Australian police arrest over 200 after cracking underworld messaging app

Motorbikes were among items seized in an Adelaide police operation

Criminal organizations around the world thought they were using the latest, most exclusive encrypted cellphone technology available to conduct business away from the prying eyes of law enforcement.

"Today, the Australian government, as part of a global operation, has struck a heavy blow against organised crime-not just in this country, but one that will echo around organised crime around the world", Australian Prime Minister Scott Morrison told reporters on Tuesday EST. "Everything we've been doing has been to keep Australians safe".

New Zealand police said they had arrested 35 people and seized drugs and assets worth millions of dollars.

What followed was Operation Ironside, where hundreds of alleged offenders were tricked into communicating via AN0M, an encrypted app designed by police.

So those included drug smuggling, money laundering and planned killings.

"Knocking out their communications has been a key part of us disrupting the organised crime", Commissioner Kershaw said.

The ANOM app was part of a worldwide sting called Operation Trojan Shield, led by the Federal Bureau of Investigation and involved the US Drug Enforcement Administration, Europol and law enforcement agencies in more than a dozen countries.

AFP officers around the world on Monday carried out hundreds of search warrants, arresting and charging more than 200 alleged criminal underworld figures and seized more than 3,000 kg of illicit drugs and 45 million Australian dollars (34.8 million US dollars) in cash and assets.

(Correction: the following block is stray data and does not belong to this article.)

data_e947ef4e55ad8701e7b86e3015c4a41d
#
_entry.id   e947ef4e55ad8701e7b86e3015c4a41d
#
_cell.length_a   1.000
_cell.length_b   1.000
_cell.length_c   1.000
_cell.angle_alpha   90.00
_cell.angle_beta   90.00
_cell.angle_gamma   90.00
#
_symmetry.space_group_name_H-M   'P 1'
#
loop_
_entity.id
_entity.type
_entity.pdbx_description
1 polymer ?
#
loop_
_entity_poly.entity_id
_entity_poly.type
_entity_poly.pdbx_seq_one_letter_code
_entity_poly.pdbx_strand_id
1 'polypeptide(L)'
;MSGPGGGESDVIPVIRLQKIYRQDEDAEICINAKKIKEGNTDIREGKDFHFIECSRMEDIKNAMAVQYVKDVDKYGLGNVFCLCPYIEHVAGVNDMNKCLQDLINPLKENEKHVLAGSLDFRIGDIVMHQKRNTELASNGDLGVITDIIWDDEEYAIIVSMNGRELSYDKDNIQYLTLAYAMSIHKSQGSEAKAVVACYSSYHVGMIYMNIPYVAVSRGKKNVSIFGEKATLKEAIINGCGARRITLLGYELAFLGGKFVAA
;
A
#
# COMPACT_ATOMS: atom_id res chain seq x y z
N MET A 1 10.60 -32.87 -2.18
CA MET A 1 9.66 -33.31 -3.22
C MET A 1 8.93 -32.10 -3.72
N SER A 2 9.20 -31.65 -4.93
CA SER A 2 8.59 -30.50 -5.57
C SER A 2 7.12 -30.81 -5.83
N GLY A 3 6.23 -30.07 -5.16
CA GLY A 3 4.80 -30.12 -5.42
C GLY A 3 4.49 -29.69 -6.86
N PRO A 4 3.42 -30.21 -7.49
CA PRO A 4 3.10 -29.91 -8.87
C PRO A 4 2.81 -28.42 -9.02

"Essentially we've been in the back pockets of organized crime", said Australian Federal Police Commissioner Reece Kershaw.

The evidence prompted hundreds of arrests and foiled several large-scale drugs shipments, according to officials from several countries and unsealed United States court documents.

"Let me be clear". All the time, police were looking over the shoulders of criminals as they discussed hits, drug shipments and other crimes.

"[The texts] would be like, 'I need 1000 kilos at this price.' Very brazen". We will outsmart you.

"We were able to, with the cooperation of that particular state police force, take out that individual before they were able to do that".

In total over the course of the three years, more than 9,000 police officers across 18 countries were involved in maintaining the operation.

Senior members of the Comancheros in Waikato, Mongrel Mob in Waikato and the Head Hunters were among those arrested.

New Zealand police said they had laid more than 900 charges in relation to the 35 people arrested. There were still outstanding arrests to be made, National Organised Crime Group director Detective Superintendent Greg Williams said.

Whether it was coordinating drug trafficking, money laundering or murders, every message tapped out on the phones was sent not only to the intended criminal underworld recipients, but delivered right into the hands of investigators.

Williams said these groups had been "preying" on some of New Zealand's most vulnerable communities.

Mr Kershaw also warned the country's most-wanted fugitive to turn himself in rather than fall victim to a mob hit after he unwittingly helped spread the AN0M app to his associates after receiving it from undercover agents.

In the past three years, NZ Police had found up to 20 organised crime groups that had been carrying out crime across worldwide borders. The massive wiretap operation revealed a litany of criminal schemes, authorities said, and resulted in numerous coordinated raids in Europe.

"We believe the termination of these operations will have a significant impact on New Zealand's organised crime scene".

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